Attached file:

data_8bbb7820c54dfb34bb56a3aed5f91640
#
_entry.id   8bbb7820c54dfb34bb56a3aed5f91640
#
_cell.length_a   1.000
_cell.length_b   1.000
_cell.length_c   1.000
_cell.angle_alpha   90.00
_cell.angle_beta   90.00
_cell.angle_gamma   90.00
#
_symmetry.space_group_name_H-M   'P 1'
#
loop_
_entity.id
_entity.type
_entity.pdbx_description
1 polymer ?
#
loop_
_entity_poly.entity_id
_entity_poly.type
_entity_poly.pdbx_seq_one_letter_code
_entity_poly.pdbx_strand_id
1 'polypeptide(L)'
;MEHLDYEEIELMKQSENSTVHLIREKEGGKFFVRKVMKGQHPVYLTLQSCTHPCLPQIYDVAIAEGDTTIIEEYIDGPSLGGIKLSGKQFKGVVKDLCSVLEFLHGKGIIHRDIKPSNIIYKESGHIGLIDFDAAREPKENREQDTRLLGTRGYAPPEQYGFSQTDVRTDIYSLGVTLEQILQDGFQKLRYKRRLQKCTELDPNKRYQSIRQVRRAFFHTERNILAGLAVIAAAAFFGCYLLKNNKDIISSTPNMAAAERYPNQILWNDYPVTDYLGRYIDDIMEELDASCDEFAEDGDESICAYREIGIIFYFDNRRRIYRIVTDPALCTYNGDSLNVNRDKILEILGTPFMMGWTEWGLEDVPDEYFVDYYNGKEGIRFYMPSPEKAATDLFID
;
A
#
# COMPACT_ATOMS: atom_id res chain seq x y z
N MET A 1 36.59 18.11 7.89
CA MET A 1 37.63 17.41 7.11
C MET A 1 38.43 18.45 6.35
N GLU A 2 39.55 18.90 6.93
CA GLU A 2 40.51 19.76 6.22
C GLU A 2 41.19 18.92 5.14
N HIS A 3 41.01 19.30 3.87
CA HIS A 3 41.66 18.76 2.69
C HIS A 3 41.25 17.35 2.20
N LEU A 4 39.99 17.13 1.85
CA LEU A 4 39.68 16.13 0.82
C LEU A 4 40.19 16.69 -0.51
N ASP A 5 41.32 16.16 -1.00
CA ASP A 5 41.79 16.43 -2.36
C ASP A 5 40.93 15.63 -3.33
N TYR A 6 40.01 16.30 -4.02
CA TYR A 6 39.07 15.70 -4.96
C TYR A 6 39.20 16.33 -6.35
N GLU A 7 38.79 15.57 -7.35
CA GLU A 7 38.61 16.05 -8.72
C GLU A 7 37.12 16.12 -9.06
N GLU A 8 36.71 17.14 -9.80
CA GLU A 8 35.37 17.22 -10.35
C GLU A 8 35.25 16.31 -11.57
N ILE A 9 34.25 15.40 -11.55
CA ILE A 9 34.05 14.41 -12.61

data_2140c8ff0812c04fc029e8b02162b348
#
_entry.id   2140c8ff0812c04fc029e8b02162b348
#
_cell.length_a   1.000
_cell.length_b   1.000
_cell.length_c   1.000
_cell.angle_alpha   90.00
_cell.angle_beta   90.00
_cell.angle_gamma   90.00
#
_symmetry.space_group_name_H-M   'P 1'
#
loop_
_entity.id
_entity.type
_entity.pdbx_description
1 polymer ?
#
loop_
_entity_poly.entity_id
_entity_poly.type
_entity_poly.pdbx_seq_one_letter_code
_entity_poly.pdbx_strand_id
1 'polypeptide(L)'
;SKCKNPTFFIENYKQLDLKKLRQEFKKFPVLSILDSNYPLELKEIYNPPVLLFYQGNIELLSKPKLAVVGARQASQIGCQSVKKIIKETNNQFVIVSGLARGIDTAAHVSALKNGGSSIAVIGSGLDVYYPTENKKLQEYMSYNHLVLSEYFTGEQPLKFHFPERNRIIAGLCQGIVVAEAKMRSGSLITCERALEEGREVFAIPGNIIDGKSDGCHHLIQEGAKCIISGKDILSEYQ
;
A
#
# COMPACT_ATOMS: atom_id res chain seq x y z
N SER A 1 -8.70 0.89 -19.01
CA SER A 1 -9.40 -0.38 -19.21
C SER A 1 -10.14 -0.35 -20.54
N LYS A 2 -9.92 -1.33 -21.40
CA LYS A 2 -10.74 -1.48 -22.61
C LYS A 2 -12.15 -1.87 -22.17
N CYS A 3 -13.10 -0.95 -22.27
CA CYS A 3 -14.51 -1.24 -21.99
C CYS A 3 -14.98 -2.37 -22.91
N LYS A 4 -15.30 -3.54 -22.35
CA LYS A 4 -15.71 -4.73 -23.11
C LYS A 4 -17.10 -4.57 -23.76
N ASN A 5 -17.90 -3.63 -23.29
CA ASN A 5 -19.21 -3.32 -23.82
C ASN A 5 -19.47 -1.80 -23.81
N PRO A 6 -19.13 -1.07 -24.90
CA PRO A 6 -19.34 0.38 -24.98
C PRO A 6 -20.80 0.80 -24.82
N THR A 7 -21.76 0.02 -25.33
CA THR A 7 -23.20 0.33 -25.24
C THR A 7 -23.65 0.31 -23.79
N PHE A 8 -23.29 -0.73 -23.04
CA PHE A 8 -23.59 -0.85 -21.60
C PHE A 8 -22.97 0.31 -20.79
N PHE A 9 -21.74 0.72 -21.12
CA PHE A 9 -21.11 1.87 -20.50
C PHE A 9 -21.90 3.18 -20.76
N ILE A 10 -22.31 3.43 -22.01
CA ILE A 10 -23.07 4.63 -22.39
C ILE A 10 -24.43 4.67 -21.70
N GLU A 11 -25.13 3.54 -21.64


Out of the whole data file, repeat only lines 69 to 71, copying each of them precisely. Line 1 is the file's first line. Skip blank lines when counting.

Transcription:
#
loop_
_entity.id